From that point, Hunter began to grow closer to Jesus as his Lord and Savior. He began reading his Bible consistently and praying, asking God to be a part of his life. Like all our stories, Hunter’s faith journey was not perfect and easygoing. Hunter described a season after buying his first Bible when the world began to heavily influence his decisions again. During this time a close friend from high school moved in with Hunter and his family.
“During the time he was living with me I got really far from the Word of God. I became a person who thinks they’re ‘god.’ This friend convinced me to smoke once, which turned into twice, and eventually I was walking down the same path I had once walked away from. This friend eventually moved away, and I opened my Bible for the first time in like 8 months. The first thing I saw was a highlighted verse that said, ‘stop worshipping false prophets’ and I was like ‘all righty, let’s hop back on the train,’ so I started seeking out churches online. Eventually I found Citylight’s website, and then Salt Company. I went to the Fall Kickoff for Salt Company this year, and it really felt like home. I met a lot of great people at Citylight. I love Citylight.”
What Hunter found at Salt Company was a City Group of young men like himself who were genuine and vulnerable with confessing their sin to one another.
“I’ve never had true Christian friends who hold me accountable for my actions. I felt like an outcast at first. I made myself feel like an outcast because they were all telling me how they grew up in the church I was like ‘I was a druggie.’ They told me how happy they were for me, that I changed my life for the better and how I was no different than any of them. They made me feel accepted. They are really good at emphasizing that no sin is greater than the other, and they gave me scripture to back that up. I am so happy I found a place where I can be accepted like that.”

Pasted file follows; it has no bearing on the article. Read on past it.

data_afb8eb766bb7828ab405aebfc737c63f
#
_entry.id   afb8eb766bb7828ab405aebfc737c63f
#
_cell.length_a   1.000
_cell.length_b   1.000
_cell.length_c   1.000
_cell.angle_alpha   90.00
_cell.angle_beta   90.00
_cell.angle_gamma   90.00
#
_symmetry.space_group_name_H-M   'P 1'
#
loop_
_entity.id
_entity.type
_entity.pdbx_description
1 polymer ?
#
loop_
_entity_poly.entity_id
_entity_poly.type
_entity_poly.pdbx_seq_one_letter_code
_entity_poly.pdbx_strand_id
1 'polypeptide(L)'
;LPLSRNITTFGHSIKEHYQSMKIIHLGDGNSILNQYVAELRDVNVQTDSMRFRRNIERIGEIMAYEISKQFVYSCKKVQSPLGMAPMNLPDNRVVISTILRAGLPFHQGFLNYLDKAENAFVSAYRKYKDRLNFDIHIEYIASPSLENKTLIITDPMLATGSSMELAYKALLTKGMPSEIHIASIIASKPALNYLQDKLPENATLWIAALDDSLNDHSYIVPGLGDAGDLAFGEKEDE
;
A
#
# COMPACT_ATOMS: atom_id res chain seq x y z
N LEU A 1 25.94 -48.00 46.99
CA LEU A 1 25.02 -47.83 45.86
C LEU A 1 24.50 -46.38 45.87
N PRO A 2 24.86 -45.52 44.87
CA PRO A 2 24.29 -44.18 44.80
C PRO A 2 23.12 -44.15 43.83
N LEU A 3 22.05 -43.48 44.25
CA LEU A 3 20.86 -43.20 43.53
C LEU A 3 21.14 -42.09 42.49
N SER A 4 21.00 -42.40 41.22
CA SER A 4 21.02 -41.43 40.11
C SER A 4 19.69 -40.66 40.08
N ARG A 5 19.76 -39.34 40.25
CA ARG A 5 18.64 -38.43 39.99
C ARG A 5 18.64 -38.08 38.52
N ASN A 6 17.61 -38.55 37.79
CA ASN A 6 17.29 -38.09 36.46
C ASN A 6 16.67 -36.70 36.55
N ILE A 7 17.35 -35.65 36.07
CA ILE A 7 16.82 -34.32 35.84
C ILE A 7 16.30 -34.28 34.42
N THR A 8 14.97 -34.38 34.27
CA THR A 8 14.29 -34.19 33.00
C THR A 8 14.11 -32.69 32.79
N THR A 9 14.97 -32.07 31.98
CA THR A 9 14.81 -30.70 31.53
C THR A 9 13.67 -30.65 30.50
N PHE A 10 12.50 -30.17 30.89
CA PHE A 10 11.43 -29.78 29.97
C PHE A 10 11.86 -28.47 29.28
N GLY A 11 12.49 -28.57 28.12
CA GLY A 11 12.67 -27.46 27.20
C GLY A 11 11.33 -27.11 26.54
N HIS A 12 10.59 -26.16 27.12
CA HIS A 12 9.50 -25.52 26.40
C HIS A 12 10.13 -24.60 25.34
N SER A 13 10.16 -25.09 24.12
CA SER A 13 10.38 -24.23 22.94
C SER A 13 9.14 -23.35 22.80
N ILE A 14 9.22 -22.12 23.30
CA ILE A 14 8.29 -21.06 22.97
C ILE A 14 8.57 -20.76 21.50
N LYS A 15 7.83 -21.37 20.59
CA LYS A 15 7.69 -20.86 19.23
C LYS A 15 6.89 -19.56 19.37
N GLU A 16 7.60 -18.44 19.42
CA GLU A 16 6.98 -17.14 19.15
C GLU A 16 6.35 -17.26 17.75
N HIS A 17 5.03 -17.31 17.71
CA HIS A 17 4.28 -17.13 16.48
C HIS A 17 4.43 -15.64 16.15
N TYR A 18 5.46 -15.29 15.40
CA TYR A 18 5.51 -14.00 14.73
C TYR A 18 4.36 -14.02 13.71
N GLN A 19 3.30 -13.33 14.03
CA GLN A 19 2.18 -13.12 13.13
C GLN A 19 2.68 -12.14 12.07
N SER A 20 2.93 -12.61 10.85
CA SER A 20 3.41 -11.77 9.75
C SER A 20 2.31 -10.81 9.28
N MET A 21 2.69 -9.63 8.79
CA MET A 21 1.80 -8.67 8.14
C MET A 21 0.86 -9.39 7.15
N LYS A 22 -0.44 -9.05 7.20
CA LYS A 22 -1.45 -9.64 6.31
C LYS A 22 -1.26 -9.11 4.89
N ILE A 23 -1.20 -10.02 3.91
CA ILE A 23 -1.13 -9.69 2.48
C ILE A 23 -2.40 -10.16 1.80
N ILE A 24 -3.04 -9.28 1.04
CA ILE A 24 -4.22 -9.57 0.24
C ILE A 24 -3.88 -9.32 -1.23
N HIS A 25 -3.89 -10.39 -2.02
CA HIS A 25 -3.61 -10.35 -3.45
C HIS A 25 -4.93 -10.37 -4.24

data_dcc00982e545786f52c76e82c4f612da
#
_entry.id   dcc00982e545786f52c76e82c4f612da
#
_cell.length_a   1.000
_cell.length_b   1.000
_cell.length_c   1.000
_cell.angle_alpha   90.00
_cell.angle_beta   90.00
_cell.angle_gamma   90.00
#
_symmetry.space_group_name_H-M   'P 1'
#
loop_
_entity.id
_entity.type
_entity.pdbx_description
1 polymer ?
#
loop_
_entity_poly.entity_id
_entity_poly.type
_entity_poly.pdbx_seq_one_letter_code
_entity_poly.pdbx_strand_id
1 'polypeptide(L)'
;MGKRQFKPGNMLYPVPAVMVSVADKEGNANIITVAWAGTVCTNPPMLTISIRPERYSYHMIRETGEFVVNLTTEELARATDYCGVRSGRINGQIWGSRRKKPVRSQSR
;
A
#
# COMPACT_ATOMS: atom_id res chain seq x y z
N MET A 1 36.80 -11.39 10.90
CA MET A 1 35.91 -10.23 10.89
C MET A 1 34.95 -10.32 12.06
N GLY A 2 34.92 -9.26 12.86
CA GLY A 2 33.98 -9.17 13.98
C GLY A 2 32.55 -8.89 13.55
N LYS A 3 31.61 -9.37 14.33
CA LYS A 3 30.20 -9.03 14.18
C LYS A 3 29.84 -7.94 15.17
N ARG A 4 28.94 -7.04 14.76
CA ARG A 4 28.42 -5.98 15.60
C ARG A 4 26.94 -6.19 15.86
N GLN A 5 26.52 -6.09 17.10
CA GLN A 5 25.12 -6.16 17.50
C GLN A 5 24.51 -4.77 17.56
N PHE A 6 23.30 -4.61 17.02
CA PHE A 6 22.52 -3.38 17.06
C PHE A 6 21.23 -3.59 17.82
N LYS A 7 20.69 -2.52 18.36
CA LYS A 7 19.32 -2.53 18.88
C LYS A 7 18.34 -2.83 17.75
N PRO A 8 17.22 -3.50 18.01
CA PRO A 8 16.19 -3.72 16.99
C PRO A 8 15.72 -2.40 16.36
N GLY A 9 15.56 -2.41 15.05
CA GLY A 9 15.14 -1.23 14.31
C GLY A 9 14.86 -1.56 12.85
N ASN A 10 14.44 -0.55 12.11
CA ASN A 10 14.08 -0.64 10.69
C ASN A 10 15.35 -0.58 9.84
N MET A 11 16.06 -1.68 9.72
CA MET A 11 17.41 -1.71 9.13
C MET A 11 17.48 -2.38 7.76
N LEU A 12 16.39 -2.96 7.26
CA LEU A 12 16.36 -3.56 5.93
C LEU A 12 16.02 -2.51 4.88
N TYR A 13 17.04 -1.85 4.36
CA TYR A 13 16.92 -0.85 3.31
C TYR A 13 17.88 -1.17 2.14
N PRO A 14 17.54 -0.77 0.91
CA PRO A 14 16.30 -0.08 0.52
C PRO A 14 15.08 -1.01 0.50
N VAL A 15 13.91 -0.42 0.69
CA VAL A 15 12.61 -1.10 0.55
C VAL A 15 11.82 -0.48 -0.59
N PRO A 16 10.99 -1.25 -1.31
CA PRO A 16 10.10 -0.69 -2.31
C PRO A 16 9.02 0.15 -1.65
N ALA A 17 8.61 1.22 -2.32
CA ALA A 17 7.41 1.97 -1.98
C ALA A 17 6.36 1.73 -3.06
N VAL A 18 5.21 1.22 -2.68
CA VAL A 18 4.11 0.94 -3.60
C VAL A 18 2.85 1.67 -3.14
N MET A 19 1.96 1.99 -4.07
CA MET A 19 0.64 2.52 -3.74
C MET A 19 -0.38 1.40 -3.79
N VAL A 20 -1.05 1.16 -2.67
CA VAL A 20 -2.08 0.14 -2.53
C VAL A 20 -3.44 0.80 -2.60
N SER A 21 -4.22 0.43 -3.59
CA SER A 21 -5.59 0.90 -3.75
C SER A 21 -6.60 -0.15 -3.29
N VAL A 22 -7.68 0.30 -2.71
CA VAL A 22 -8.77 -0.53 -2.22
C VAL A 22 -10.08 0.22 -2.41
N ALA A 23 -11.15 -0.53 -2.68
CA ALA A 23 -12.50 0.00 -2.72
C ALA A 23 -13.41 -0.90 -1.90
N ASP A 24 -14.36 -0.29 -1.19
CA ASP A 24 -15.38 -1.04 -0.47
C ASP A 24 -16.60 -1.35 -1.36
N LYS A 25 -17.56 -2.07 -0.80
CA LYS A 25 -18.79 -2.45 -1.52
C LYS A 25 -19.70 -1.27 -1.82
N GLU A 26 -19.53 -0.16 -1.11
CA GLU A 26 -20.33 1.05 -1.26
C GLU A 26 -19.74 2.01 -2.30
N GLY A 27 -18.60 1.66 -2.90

Today, Hunter is attending Bellevue University, works hard at his part-time job, and plans to go into the nutrition and physical fitness field. Hunter tries every day to be aware of God’s holiness and His role as not only as Savior but Lord over his life. Hunter is actively involved in his City Group and shares how the Gospel changed him with almost everyone he meets, including his old friends from high school. If there was one thing Hunter could tell his past self, it would be to find his identity in Jesus, and not of things of this world.
“I would tell myself to stop seeking acceptance from other people. Your identity is in Christ! The younger me probably would have been like ‘who’s Christ?’ Now I feel like God is asking me, ‘How can you use your story to save others?’ He for sure saved me from all my wicked ways.”
As Hunter reflects on his story, he is aware of the difficult times, the times when he put idols before God in his heart or believed lies about his permanent status as a fully redeemed child of God. He also notes the joy he feels when he thinks about how God never left his side.
“I walked away from God. God doesn’t leave you; He is always there. If you seek Him, you’ll find Him. God is always knocking on the door. He isn’t going to barge in, it’s your choice to open the door or not.”